Skip to Content, Navigation, or Footer.
Wednesday, May 29, 2024
The Observer

natalia-y-f5xddISq428-unsplash.jpg

Renowned classicist speaks on translating Homer

Classicist Emily Wilson illuminated the intricacies of translation in her lecture “Re-translating Homer: Why and How” held Thursday. The event delved into the challenges and significance of reinterpreting ancient texts for modern audiences.

The lecture was divided into four main topics: defining translation, explaining Wilson’s background and priorities in translation, demonstrating a case study and answering the question of why Homer is still relevant today. Julia Marvin, the chair of the department of the program of liberal studies, introduced the talk.

“The past is a foreign country,” Marvin said. “They do things differently there, and the past is never dead. It’s not even past.”

Wilson’s extensive background in classical studies at the University of Pennsylvania, coupled with her authorship of acclaimed translations of the “Odyssey” and the “Iliad,” position her as a leading figure in the field. Denis Robichaud, introducing Wilson, highlighted her numerous accolades, including prestigious fellowships and awards such as the MacArthur Fellows Program and the Guggenheim Fellowship.

The lecture began with a dramatic recitation of the opening of the “Iliad” in its original Greek form, offering attendees a glimpse into the ancient oral tradition. Wilson then transitioned to reading her own translation while still capturing the essence and cadence of the original in English.

“Translation always speaks to the way that language is about society and culture,” Wilson said.

Wilson underscored the significance of context and idiomatic expressions. She also stressed the necessity of a comprehensive understanding of both languages involved in the translation process.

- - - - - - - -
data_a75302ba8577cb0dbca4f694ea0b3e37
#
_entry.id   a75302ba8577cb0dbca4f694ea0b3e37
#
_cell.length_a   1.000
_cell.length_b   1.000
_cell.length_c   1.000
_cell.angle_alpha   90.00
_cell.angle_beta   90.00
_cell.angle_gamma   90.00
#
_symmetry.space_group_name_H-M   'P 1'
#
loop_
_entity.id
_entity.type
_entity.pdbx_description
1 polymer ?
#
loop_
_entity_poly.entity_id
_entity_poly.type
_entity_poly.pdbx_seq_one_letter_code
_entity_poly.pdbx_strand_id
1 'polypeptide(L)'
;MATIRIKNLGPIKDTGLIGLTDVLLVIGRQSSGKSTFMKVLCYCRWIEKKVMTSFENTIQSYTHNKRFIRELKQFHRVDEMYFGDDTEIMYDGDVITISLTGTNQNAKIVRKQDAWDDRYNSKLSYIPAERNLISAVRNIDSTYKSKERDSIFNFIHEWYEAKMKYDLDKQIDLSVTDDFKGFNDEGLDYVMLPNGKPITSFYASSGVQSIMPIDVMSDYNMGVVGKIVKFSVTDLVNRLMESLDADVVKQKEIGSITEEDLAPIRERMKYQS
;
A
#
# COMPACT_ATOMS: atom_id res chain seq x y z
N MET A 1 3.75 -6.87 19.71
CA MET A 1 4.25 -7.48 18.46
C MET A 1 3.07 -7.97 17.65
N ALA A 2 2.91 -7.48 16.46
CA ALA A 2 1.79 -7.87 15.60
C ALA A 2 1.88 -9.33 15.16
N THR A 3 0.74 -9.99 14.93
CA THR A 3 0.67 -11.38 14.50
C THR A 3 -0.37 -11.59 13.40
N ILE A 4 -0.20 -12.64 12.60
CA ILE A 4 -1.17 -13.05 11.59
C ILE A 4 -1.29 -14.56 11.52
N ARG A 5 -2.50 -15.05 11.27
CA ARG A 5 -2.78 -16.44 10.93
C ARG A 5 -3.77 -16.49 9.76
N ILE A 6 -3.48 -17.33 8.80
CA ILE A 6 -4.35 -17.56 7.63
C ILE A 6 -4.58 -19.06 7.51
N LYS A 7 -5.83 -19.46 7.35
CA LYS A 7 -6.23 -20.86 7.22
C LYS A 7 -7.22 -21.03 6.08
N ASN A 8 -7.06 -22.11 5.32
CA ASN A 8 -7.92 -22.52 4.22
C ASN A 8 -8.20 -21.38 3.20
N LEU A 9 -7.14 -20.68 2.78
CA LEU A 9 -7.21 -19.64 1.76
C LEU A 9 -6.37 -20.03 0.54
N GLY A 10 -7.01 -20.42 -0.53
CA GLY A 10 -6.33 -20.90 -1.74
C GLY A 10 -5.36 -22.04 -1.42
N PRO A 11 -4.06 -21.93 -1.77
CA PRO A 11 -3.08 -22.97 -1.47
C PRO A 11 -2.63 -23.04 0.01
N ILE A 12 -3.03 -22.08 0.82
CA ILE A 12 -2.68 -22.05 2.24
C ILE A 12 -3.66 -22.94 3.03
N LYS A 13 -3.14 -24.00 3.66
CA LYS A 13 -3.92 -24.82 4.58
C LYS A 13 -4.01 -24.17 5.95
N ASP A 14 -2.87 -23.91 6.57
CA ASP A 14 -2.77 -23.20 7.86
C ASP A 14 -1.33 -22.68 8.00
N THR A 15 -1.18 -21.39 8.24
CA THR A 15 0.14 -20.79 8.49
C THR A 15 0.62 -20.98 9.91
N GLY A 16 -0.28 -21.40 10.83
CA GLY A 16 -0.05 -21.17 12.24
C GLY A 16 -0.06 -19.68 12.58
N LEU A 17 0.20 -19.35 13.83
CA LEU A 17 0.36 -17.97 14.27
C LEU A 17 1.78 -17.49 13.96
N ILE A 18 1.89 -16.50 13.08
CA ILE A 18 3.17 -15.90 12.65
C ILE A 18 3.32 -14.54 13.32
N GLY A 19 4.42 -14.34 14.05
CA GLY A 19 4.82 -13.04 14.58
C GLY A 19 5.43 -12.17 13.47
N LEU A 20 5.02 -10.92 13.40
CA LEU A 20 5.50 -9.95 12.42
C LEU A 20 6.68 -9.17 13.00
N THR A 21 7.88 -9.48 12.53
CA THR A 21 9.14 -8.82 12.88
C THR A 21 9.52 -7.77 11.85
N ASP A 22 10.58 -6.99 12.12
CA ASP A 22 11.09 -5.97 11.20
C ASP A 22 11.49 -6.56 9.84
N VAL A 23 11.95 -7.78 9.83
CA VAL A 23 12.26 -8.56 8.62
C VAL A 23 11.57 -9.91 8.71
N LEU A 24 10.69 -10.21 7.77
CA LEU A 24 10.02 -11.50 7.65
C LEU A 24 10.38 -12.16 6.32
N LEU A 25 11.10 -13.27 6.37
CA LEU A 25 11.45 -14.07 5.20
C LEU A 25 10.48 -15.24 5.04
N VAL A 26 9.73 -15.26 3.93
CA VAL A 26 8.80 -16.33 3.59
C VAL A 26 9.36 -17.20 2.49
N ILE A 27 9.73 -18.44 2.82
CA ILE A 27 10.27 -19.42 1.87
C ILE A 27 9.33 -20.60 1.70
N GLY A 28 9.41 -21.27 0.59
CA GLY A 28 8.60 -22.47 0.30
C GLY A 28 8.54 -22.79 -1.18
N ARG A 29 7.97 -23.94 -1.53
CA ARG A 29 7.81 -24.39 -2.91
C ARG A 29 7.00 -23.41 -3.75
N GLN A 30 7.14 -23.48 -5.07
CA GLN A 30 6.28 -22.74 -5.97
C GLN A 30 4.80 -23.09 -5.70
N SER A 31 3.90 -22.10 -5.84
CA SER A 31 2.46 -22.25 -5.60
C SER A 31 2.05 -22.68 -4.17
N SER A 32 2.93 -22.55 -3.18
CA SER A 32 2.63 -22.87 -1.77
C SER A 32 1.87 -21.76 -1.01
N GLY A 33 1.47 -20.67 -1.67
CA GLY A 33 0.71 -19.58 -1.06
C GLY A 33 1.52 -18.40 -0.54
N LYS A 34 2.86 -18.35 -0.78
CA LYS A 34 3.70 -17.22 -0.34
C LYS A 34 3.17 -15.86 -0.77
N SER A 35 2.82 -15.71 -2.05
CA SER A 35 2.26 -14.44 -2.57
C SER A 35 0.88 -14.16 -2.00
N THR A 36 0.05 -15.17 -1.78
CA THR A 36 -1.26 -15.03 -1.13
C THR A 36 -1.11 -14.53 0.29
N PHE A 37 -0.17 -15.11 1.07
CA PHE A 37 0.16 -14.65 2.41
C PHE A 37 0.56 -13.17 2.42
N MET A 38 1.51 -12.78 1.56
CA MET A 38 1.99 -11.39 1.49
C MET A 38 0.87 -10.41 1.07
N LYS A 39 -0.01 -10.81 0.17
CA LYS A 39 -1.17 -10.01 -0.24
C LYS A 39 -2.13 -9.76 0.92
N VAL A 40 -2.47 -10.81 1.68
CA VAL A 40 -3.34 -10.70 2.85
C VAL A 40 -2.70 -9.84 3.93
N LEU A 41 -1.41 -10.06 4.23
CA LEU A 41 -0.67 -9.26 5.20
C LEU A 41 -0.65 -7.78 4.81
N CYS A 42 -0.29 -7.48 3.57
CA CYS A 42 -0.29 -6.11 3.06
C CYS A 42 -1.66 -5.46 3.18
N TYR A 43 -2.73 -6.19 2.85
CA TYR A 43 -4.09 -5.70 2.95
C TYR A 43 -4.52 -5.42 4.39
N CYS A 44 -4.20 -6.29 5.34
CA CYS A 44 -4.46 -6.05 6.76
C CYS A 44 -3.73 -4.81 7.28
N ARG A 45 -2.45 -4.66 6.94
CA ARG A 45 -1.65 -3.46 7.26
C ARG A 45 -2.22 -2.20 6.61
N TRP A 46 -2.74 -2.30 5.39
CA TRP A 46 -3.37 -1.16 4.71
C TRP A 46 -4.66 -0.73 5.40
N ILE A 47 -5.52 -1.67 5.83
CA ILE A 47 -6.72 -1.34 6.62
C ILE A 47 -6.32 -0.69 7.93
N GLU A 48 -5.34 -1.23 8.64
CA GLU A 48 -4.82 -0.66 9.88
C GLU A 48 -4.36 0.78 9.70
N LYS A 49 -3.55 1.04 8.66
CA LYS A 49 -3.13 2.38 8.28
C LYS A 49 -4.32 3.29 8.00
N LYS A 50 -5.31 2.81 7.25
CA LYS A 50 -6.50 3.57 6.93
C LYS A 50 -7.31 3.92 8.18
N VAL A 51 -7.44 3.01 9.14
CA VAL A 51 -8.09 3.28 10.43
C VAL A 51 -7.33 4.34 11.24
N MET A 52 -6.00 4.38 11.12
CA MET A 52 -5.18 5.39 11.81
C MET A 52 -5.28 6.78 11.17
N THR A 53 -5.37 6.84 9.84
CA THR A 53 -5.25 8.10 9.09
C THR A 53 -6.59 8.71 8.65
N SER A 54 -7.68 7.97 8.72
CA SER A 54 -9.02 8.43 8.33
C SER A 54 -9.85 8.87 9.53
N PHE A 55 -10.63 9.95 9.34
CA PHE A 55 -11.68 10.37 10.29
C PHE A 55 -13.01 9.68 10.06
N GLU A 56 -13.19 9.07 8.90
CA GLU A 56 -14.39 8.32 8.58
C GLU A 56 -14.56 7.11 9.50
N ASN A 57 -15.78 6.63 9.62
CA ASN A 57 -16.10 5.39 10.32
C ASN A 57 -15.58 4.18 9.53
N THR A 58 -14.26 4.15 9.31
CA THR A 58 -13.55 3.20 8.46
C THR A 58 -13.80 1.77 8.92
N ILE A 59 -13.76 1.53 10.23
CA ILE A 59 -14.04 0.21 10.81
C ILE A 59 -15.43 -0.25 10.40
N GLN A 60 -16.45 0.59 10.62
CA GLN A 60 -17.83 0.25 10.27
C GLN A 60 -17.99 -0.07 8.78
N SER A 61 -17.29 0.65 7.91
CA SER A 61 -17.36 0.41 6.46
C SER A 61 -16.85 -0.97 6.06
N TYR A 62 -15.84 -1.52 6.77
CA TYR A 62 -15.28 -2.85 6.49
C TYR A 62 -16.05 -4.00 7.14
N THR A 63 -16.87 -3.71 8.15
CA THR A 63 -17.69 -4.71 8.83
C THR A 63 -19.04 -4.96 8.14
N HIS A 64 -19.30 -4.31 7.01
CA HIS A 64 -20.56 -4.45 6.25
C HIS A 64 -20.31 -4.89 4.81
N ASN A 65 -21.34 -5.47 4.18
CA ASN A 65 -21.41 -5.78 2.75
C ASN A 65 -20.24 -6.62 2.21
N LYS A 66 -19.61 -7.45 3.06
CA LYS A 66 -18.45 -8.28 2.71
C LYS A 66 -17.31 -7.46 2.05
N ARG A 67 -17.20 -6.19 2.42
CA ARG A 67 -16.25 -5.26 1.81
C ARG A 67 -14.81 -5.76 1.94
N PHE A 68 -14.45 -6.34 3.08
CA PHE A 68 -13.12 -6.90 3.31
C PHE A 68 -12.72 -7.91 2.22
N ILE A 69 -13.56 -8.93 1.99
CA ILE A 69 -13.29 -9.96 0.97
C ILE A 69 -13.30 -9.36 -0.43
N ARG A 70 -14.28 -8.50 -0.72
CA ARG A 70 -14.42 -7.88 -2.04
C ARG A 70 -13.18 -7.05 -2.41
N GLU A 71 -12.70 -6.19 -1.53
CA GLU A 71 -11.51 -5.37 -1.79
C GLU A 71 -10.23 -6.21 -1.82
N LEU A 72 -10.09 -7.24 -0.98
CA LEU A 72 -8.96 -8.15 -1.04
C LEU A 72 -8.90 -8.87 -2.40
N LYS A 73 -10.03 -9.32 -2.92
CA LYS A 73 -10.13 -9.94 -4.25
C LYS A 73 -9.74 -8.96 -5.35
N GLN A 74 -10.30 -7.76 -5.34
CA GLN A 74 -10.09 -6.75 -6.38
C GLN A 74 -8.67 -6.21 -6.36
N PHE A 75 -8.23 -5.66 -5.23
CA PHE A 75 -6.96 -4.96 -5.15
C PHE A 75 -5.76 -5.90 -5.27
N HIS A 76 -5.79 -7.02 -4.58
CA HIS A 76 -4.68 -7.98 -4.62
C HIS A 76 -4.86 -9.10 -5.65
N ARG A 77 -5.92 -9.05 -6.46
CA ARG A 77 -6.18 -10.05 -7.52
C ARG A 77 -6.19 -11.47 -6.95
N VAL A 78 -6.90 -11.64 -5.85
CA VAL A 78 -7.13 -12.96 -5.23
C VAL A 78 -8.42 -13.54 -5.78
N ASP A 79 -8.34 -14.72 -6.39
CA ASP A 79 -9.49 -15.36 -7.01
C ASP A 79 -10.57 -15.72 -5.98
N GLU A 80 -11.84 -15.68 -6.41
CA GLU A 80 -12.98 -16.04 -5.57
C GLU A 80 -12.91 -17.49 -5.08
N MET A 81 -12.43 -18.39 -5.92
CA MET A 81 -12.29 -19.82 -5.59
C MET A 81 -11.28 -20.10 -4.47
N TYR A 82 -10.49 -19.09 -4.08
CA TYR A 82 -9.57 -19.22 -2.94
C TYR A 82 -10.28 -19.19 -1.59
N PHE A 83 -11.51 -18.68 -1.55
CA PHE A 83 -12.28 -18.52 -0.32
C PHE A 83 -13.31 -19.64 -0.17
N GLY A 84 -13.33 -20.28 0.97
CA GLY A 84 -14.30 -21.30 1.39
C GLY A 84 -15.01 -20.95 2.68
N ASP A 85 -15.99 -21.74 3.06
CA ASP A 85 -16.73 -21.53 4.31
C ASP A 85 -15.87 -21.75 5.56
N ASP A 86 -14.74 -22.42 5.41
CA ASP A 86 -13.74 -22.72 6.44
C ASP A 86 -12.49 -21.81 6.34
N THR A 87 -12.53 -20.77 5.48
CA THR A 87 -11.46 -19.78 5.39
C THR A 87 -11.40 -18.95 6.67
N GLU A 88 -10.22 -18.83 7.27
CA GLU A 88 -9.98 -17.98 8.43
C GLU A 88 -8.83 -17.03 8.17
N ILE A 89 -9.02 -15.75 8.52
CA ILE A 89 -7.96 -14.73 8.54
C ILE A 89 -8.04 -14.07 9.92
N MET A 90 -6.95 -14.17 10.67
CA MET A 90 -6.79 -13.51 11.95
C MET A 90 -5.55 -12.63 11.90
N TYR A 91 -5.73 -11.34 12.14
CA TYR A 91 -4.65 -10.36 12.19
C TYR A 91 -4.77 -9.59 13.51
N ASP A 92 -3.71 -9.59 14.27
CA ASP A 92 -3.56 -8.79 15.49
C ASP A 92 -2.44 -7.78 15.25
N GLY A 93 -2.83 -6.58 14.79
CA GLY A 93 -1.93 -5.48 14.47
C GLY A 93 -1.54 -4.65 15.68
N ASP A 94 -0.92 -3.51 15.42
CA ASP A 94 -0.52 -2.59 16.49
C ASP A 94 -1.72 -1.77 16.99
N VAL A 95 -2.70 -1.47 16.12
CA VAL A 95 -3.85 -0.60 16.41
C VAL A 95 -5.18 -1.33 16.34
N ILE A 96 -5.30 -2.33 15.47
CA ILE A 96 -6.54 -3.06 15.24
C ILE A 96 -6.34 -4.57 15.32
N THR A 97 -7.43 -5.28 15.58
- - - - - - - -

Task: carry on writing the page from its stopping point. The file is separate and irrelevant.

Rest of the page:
Additionally, Wilson highlighted the complexity of translation, noting that it extends beyond mere dictionary definitions and syntactical analysis.

“It’s not just about looking at words in a dictionary,” Wilson said. “It’s not just about a whole cluster of syntactical things. It’s about understanding.”

Wilson delved into the nuanced considerations inherent in literary translation. She described it as a form of writing and challenged the misconception that fluently recovering the original text is sufficient.

“Literary translation is a form of writing,” Wilson said. “I think people sometimes imagine that there has to be just one half of being able to recover the original fluently.”

Transitioning to the creative aspect of translation, Wilson emphasized the task of recreating a text.

“To me, reading is only half or less than half because, for me, the hardest part about translation is not as you understand the original, but figuring out how can we create it entirely from scratch in a totally different language and culture,” Wilson said.

Wilson reflected on the approach to translation discussions, advocating for openness. 

“We have a very open approach to discussion of translation with a whole bunch of I think quite misleading, and simply sadistic binaries in our minds,” Wilson said.

In her description of the binaries, Wilson elaborated on the tension between domesticating and foreignizing translations, archaic versus modern language and poetic versus literal. She argued a translator should be responsible about their particular choices which will inevitably emphasize some aspects over others. 

Further, Wilson emphasized difference in translations is not always about mistakes.

“I think we can sometimes, very commonly, have this idea that a translation is either poetic or literary, or else it’s the literal translation,” Wilson said. “And that binary very often carries with it the idea that the ‘literal’ is the truthful one, and the ’poetic’ is the gussied-up, fancy one, which of course, is all lies.”